Consumer Welfare Impacts of Airline Mergers

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Matt Higgins
Jeff Newman
Michael Schyns


Virginie Lurkin

Partner Institutions:

Airlines Reporting Corporation
Global Eagle Entertainment

Since 2005, the US airline industry has seen a wave of consolidation.  These include the US Airways  – America West merger in 2005; the Delta – Northwest merger in 2008; the Southwest – AirTran merger in 2010; the United – Continental merger in 2011, and the US Airways - American merger in 2013.  However, the most recent merger between US Airways and American (AA) was been challenged by the U.S. Department of Justice (DOJ). The DOJ claimed that the US–AA merger would harm consumer welfare by increasing fares and ancillary fees.  The DOJ also believed that a merger would motivate US Airways to eliminate its “Advantage Fare” product.  That is, because US Airways’ hubs do not generate a high volume of lucrative nonstop passengers, connecting passengers are crucial to its financial success.  US Airways sells an Advantage Fare on its connecting itineraries that undercut its competitors’ nonstop itineraries by up to 40%.

To date, economists have quantified welfare benefits of airline consolidation using the US DOT data.  However, there are two serious limitations to the US DOT data: (1) it is impossible to link fare information to specific itineraries; and (2) it is impossible to link consumer characteristics to specific ticket sales. 

The Airlines Reporting Corporation (ARC) is a ticket clearinghouse that contains information about all tickets purchased through brick-and-mortar and online travel agencies for travel in the U.S.  In addition, as of 2013, some U.S. carriers provide a 100% of their tickets sold through all distribution channels to ARC.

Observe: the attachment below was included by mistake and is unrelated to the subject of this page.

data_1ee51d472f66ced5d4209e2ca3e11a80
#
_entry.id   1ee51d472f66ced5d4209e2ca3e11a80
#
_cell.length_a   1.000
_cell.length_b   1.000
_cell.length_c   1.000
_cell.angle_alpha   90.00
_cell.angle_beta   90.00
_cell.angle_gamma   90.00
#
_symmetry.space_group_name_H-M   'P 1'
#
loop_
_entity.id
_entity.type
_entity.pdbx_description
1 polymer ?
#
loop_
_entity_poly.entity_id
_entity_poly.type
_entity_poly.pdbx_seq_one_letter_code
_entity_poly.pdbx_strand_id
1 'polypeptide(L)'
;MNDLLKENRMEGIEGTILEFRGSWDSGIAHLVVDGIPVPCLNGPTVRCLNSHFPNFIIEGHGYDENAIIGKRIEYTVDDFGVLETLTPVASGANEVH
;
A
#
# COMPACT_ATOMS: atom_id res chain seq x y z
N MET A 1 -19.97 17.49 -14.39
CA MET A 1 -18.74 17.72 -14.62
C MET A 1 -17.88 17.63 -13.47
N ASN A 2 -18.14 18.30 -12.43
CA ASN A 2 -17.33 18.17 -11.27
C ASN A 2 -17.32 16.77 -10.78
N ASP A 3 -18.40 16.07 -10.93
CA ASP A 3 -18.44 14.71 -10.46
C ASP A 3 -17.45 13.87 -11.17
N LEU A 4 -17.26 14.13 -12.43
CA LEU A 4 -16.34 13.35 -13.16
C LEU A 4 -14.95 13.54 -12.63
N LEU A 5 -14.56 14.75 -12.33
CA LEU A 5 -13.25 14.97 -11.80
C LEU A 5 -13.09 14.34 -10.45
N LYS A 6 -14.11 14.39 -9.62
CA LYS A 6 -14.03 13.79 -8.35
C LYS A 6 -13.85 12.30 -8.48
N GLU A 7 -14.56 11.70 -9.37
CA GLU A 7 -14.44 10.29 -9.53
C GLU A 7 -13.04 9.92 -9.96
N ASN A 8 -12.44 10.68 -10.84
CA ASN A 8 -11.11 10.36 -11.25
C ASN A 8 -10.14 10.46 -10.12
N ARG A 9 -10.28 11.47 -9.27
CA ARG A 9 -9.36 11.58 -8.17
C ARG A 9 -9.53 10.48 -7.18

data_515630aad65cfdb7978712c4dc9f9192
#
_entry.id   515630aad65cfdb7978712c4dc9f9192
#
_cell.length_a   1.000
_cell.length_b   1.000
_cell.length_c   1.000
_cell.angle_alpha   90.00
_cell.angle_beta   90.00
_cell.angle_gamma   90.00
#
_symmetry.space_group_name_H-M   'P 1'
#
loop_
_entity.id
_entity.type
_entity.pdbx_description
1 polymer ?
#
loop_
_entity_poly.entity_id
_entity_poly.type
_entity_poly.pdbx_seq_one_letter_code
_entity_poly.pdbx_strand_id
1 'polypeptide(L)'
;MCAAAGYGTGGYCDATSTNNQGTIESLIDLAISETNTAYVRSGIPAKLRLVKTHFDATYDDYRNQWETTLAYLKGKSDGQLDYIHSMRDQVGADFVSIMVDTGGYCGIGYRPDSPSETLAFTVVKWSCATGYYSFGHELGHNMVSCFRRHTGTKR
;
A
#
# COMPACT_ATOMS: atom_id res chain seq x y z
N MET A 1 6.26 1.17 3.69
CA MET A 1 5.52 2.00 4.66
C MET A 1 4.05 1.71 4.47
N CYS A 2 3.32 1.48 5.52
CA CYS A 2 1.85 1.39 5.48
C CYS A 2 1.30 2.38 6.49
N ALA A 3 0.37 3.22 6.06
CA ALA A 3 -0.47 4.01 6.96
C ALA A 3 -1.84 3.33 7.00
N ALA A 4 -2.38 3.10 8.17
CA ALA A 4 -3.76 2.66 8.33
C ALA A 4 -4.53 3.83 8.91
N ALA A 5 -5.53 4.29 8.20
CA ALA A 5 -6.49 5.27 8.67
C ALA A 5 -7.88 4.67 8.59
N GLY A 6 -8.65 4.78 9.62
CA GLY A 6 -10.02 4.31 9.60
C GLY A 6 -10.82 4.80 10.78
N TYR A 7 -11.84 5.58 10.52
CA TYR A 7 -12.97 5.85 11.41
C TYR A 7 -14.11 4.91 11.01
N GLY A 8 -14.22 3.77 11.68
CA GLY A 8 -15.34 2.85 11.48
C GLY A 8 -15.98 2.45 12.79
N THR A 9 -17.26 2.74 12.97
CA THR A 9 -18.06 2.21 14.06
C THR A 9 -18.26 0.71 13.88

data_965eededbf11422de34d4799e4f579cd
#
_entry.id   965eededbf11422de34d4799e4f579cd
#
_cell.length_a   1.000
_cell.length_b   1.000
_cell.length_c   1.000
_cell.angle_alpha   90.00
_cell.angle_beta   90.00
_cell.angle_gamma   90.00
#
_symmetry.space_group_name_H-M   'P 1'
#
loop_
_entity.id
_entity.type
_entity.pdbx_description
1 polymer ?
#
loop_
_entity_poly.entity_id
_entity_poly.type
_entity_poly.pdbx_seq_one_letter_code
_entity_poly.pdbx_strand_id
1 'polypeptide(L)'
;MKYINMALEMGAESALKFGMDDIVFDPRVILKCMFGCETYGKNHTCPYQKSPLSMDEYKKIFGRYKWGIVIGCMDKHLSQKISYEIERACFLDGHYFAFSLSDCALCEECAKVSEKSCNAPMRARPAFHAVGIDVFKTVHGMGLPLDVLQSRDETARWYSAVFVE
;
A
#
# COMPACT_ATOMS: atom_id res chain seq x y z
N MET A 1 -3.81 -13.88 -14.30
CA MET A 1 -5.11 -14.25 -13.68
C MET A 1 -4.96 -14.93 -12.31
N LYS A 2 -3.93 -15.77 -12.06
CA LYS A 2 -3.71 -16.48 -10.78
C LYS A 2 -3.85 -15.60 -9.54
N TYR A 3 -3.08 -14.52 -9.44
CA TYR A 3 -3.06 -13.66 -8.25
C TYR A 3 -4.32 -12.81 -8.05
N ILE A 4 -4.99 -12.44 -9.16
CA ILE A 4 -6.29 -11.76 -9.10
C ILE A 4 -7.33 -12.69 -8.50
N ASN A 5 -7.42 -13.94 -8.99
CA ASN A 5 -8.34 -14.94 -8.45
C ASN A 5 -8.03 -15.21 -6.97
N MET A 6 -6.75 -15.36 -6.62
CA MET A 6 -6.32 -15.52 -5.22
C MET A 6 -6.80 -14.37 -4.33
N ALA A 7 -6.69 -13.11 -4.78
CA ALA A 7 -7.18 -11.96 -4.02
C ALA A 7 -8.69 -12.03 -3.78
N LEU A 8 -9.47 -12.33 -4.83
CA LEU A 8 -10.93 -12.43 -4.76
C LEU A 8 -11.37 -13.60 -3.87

In 2013, Dr. Garrow established the first academic partnership with ARC.  As part of this partnership, she and her colleageus will be able to use detailed ticket information to pursue several research questions.   One of the questions they are investigating is how consumer welfare estimates vary when detailed ticket information (such as that avaiable from ARC) is used instead of aggregate ticket information (such as that avaialble from the US DOT). 

We would also like to acknowledge Global Eagle Entertainment (GEE) for providing detailed schedule data for this project.

You can check out a video of Dr. Garrow talking about this project by clicking here.


Publications resulting from this project include

Lurkin, V., Garrow, L.A., Higgins, M.J, Newman, J.P, and Schyns, M. Accounting for price endogeneity in airline itinerary choice models: An application to Continental U.S. markets (submitted in January, 2016 to Transportation Research Part A).

Lurkin, V., Garrow, L.A., Higgins, M.J., Newman, J.P. and Schyns, M. (2016). Continuous departure time of day preferences for Contential U.S. airline markets segmented by distance, direction of travel, number of time zones, day of week and itinerary type.  SSRN Working Paper Number 2721974.  Available online at Accompanying Excel Worksheet is available here.